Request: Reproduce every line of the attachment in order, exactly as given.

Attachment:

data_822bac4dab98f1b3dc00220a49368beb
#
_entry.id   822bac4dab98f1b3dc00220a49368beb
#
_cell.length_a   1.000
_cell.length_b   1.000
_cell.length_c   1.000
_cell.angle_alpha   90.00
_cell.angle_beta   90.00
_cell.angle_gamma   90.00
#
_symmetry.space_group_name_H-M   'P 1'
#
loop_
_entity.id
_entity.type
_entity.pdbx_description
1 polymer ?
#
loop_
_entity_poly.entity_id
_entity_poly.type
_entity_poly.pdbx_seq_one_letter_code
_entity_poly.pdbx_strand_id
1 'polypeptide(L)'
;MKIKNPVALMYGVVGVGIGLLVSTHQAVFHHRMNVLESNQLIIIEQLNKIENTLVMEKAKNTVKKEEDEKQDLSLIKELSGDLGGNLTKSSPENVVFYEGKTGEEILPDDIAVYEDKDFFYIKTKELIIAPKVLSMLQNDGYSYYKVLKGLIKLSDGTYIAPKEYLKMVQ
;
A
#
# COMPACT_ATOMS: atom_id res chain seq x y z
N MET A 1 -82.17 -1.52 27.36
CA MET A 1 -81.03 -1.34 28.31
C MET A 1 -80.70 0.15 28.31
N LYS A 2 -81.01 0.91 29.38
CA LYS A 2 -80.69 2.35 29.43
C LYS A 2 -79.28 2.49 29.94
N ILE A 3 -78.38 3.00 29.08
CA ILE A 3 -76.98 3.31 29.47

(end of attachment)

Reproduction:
data_822bac4dab98f1b3dc00220a49368beb
#
_entry.id   822bac4dab98f1b3dc00220a49368beb
#
_cell.length_a   1.000
_cell.length_b   1.000
_cell.length_c   1.000
_cell.angle_alpha   90.00
_cell.angle_beta   90.00
_cell.angle_gamma   90.00
#
_symmetry.space_group_name_H-M   'P 1'
#
loop_
_entity.id
_entity.type
_entity.pdbx_description
1 polymer ?
#
loop_
_entity_poly.entity_id
_entity_poly.type
_entity_poly.pdbx_seq_one_letter_code
_entity_poly.pdbx_strand_id
1 'polypeptide(L)'
;MKIKNPVALMYGVVGVGIGLLVSTHQAVFHHRMNVLESNQLIIIEQLNKIENTLVMEKAKNTVKKEEDEKQDLSLIKELSGDLGGNLTKSSPENVVFYEGKTGEEILPDDIAVYEDKDFFYIKTKELIIAPKVLSMLQNDGYSYYKVLKGLIKLSDGTYIAPKEYLKMVQ
;
A
#
# COMPACT_ATOMS: atom_id res chain seq x y z
N MET A 1 -82.17 -1.52 27.36
CA MET A 1 -81.03 -1.34 28.31
C MET A 1 -80.70 0.15 28.31
N LYS A 2 -81.01 0.91 29.38
CA LYS A 2 -80.69 2.35 29.43
C LYS A 2 -79.28 2.49 29.94
N ILE A 3 -78.38 3.00 29.08
CA ILE A 3 -76.98 3.31 29.47